Thanks so much for that review. That is really helpful.Blessings.

  • Reply Thoughtworthy (BLACK FRIDAY Edition, Plus: Using Online Tutors) | Afterthoughts November 23, 2018 at 9:01 am

    […] The Riot and the Dance Biology (see my review) […]

  • Reply Carla July 25, 2018 at 12:56 pm

    I appreciated this review. I’m wondering if you have plans to add living books related to human biology in the coming years to supplement your upcoming science?

    We previously did DIVE, which covered human as well, but I’m not sure it will be a good fit for my daughter (who is in Yr 8, so there is still time to decide 🙂 )

    • Reply Brandy Vencel July 25, 2018 at 4:34 pm

      Yes, that we’ll do as we have time. He prefers books on physics, so I try not to overdo it, but I know I still have 2 we haven’t read. 🙂

  • Reply Dani July 17, 2018 at 9:57 am

    Hi, Brandy. Thanks for the review. I’m leaning heavily toward this text for my son’s high school Biology this year, but I’m wondering if you can tell me how strong the Creationist slant is? Is it mostly a general awe and wonder at God’s creation? Or is it attempting to make the Bible into a science text? Pointing to the wonder of God’s creation is fine and dandy, but if it’s too Young Earth I might look elsewhere… Thank you!

    • Reply Brandy Vencel July 18, 2018 at 9:26 am

      Hi! For the most part, the creationism was just assumed. I wasn’t actually sure if he was young earth or old earth until the very end in the appendix where he discussed it! My MAIN objection to many Christian science books has been exactly what you said — that it tries to read the Bible as a science text, which is totally inappropriate. I didn’t think TRATD did that at all. I *think* there is a sample you can get from the publisher if you want to read a bit yourself, but I was very pleased with it.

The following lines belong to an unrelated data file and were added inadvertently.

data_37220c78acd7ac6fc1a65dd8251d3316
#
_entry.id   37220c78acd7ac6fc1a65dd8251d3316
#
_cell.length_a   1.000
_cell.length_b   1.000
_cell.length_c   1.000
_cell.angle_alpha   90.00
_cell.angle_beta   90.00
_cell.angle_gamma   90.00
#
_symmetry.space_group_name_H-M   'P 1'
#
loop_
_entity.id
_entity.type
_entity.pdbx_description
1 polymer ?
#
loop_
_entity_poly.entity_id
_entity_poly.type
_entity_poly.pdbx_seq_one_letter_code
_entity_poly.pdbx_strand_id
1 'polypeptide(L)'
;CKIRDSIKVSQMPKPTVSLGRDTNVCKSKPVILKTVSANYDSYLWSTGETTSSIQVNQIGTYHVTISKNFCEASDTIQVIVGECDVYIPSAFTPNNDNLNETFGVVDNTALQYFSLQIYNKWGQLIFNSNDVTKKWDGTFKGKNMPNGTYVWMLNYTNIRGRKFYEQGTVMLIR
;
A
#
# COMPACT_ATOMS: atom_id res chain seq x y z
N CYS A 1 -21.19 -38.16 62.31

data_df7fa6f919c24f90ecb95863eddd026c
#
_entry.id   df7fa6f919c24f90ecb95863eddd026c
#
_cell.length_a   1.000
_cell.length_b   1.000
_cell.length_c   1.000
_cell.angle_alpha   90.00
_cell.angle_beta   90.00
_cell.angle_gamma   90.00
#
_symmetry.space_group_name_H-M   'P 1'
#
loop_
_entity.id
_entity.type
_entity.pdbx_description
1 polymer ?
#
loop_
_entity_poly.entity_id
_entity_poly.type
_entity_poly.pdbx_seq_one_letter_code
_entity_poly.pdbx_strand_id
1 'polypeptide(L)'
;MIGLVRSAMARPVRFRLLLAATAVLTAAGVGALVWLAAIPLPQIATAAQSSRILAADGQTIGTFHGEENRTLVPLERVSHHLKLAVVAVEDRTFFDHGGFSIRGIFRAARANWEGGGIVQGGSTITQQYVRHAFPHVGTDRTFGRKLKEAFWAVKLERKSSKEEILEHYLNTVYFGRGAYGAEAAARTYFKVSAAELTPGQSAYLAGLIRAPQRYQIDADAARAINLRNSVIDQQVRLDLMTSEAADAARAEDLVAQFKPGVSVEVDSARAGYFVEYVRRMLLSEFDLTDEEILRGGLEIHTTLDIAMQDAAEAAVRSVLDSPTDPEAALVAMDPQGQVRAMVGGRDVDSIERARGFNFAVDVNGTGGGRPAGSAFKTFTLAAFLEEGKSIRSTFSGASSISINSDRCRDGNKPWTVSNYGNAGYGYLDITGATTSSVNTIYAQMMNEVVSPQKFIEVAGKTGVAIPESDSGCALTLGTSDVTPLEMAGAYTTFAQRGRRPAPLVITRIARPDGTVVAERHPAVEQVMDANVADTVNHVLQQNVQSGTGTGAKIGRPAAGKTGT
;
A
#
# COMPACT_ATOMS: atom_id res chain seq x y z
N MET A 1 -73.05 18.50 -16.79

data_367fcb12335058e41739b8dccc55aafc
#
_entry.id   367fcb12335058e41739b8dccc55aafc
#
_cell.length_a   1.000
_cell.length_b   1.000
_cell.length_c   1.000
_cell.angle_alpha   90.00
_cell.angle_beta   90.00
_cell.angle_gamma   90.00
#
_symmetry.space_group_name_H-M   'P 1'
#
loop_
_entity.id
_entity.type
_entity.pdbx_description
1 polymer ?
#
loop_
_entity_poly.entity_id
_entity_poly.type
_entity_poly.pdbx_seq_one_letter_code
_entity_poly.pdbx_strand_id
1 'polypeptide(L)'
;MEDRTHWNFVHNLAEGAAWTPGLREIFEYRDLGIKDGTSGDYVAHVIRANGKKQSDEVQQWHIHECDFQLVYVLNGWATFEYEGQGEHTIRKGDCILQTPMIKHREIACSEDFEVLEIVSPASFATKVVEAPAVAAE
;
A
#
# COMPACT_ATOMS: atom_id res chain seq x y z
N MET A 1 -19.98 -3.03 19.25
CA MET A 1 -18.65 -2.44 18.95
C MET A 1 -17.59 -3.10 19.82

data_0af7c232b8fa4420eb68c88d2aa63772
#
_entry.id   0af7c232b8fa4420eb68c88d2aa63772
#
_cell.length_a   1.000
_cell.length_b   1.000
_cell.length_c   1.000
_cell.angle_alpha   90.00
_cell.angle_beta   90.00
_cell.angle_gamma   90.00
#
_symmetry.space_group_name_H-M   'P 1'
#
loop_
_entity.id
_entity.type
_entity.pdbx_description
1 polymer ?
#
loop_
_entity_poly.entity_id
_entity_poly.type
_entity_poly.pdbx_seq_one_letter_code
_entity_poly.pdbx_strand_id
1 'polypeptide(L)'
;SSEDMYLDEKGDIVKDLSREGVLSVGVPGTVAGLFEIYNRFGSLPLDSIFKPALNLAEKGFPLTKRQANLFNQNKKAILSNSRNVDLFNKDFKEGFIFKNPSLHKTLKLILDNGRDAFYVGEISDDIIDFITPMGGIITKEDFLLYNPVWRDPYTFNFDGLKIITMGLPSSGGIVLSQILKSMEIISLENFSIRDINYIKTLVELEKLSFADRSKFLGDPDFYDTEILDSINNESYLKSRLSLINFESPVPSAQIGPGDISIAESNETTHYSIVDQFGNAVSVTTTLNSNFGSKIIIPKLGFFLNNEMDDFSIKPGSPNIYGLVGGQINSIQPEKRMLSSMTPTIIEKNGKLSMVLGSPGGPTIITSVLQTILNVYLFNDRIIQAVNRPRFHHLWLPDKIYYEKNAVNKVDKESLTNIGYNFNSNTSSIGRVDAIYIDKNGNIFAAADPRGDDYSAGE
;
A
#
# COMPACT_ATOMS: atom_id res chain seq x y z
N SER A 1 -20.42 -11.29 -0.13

With that said, he doesn’t go into evolution much, but he is definitely and obviously creationist when he does. I only mention this in case it matters to you. But I didn’t think he was definitely and obviously YE, as I said — and I really felt like his focus was perfect. Because the author has a lot of awe and wonder, he wants his students, too, as well, and he wants to accomplish this not by preaching at them, but by sharing actual scientific knowledge with them. ♥

  • Reply Cameron E Ely June 12, 2018 at 12:02 pm

    I found the post I was remembering,
    https://afterthoughtsblog.net/2018/01/thoughtworthy-anniversary-gear-different-perspectives.html

    If there are any more I would still love to know! Planning year 10 now. ?

    • Reply Brandy Vencel June 12, 2018 at 12:13 pm

      I’m glad you found that because I wasn’t sure! I think that might be the only one. 🙁

  • Reply Cameron E Ely June 12, 2018 at 11:56 am

    Thank you for this review. Can you point me toward the post where you share the books you read for year 10? I remember reading about it, but after much searching cannot seem to find any post about year 10 books. Thank you!

  • Reply Elizabeth Trotter June 6, 2018 at 11:25 am

    Ok you have now got me interested in this book! I was planning to do Wile’s Biology. I love Wile, and my son loved his Physical Science course last year. And as a science-trained person myself, I thought it was pretty tough.

    But you make this seem so interesting! I really prefer not too much hammering about creation/evolution as well. I just want the science facts. Worldview is something I can teach separately.

    And since my son is planning something with physics/space/NASA as a career choice, I don’t feel the need to do too much lab work with Biology (Mystie’s website says they didn’t do the labs and don’t regret it). We will focus on lab work for physics and chemistry instead, in later years.

    So my question is, are you familiar with Jay Wile’s Biology book, and what main differences do you see between the Riot and the Dance and Wile’s book?

    • Reply Brandy Vencel June 6, 2018 at 4:12 pm

      I am so sorry! I am not familiar with Jay Wile’s book at all, so I really can’t compare. 🙁

      • Reply Elizabeth Trotter June 8, 2018 at 11:42 am

        Thanks for letting me know!

  • Reply Heather Baker June 6, 2018 at 10:11 am